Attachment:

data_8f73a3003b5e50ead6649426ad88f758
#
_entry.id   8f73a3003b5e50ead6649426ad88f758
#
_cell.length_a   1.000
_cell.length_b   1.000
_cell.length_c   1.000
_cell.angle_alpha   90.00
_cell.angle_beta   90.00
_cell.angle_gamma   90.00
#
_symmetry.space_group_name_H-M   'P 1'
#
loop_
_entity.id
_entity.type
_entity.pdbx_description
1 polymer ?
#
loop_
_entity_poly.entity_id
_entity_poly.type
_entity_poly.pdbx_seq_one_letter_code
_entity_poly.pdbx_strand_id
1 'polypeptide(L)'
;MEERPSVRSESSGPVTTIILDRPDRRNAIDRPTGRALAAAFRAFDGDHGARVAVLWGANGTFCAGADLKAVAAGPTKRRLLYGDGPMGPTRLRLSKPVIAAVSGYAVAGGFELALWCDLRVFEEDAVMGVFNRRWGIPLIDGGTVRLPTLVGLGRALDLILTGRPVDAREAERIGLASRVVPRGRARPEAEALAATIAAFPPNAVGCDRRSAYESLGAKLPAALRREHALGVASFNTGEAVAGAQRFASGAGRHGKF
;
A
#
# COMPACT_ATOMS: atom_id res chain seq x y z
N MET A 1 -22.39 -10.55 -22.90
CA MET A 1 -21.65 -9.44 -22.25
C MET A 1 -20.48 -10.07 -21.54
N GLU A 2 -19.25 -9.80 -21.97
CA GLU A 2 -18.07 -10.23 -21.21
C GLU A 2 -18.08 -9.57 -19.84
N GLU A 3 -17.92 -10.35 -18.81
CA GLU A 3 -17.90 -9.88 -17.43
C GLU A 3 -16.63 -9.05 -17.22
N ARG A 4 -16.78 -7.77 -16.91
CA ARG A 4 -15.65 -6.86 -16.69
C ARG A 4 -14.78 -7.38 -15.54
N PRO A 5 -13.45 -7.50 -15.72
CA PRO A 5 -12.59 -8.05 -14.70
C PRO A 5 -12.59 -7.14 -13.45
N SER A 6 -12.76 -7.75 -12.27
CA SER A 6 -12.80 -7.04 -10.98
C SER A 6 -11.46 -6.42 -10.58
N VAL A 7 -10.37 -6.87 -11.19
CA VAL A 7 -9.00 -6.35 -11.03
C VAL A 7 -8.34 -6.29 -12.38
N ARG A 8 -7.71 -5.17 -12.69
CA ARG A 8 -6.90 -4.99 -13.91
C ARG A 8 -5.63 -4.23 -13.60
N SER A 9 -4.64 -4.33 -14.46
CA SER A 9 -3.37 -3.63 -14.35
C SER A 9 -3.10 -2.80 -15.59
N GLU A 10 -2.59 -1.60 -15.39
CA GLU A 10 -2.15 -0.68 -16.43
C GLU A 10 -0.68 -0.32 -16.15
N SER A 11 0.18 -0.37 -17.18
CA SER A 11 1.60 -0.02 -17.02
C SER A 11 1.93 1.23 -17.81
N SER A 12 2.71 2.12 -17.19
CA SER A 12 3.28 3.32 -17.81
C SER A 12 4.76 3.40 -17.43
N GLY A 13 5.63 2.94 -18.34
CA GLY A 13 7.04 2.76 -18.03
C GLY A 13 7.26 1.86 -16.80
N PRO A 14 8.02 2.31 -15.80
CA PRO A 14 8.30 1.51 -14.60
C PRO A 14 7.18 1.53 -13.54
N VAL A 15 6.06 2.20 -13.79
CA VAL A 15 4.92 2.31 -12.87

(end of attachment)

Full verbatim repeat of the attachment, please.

data_8f73a3003b5e50ead6649426ad88f758
#
_entry.id   8f73a3003b5e50ead6649426ad88f758
#
_cell.length_a   1.000
_cell.length_b   1.000
_cell.length_c   1.000
_cell.angle_alpha   90.00
_cell.angle_beta   90.00
_cell.angle_gamma   90.00
#
_symmetry.space_group_name_H-M   'P 1'
#
loop_
_entity.id
_entity.type
_entity.pdbx_description
1 polymer ?
#
loop_
_entity_poly.entity_id
_entity_poly.type
_entity_poly.pdbx_seq_one_letter_code
_entity_poly.pdbx_strand_id
1 'polypeptide(L)'
;MEERPSVRSESSGPVTTIILDRPDRRNAIDRPTGRALAAAFRAFDGDHGARVAVLWGANGTFCAGADLKAVAAGPTKRRLLYGDGPMGPTRLRLSKPVIAAVSGYAVAGGFELALWCDLRVFEEDAVMGVFNRRWGIPLIDGGTVRLPTLVGLGRALDLILTGRPVDAREAERIGLASRVVPRGRARPEAEALAATIAAFPPNAVGCDRRSAYESLGAKLPAALRREHALGVASFNTGEAVAGAQRFASGAGRHGKF
;
A
#
# COMPACT_ATOMS: atom_id res chain seq x y z
N MET A 1 -22.39 -10.55 -22.90
CA MET A 1 -21.65 -9.44 -22.25
C MET A 1 -20.48 -10.07 -21.54
N GLU A 2 -19.25 -9.80 -21.97
CA GLU A 2 -18.07 -10.23 -21.21
C GLU A 2 -18.08 -9.57 -19.84
N GLU A 3 -17.92 -10.35 -18.81
CA GLU A 3 -17.90 -9.88 -17.43
C GLU A 3 -16.63 -9.05 -17.22
N ARG A 4 -16.78 -7.77 -16.91
CA ARG A 4 -15.65 -6.86 -16.69
C ARG A 4 -14.78 -7.38 -15.54
N PRO A 5 -13.45 -7.50 -15.72
CA PRO A 5 -12.59 -8.05 -14.70
C PRO A 5 -12.59 -7.14 -13.45
N SER A 6 -12.76 -7.75 -12.27
CA SER A 6 -12.80 -7.04 -10.98
C SER A 6 -11.46 -6.42 -10.58
N VAL A 7 -10.37 -6.87 -11.19
CA VAL A 7 -9.00 -6.35 -11.03
C VAL A 7 -8.34 -6.29 -12.38
N ARG A 8 -7.71 -5.17 -12.69
CA ARG A 8 -6.90 -4.99 -13.91
C ARG A 8 -5.63 -4.23 -13.60
N SER A 9 -4.64 -4.33 -14.46
CA SER A 9 -3.37 -3.63 -14.35
C SER A 9 -3.10 -2.80 -15.59
N GLU A 10 -2.59 -1.60 -15.39
CA GLU A 10 -2.15 -0.68 -16.43
C GLU A 10 -0.68 -0.32 -16.15
N SER A 11 0.18 -0.37 -17.18
CA SER A 11 1.60 -0.02 -17.02
C SER A 11 1.93 1.23 -17.81
N SER A 12 2.71 2.12 -17.19
CA SER A 12 3.28 3.32 -17.81
C SER A 12 4.76 3.40 -17.43
N GLY A 13 5.63 2.94 -18.34
CA GLY A 13 7.04 2.76 -18.03
C GLY A 13 7.26 1.86 -16.80
N PRO A 14 8.02 2.31 -15.80
CA PRO A 14 8.30 1.51 -14.60
C PRO A 14 7.18 1.53 -13.54
N VAL A 15 6.06 2.20 -13.79
CA VAL A 15 4.92 2.31 -12.87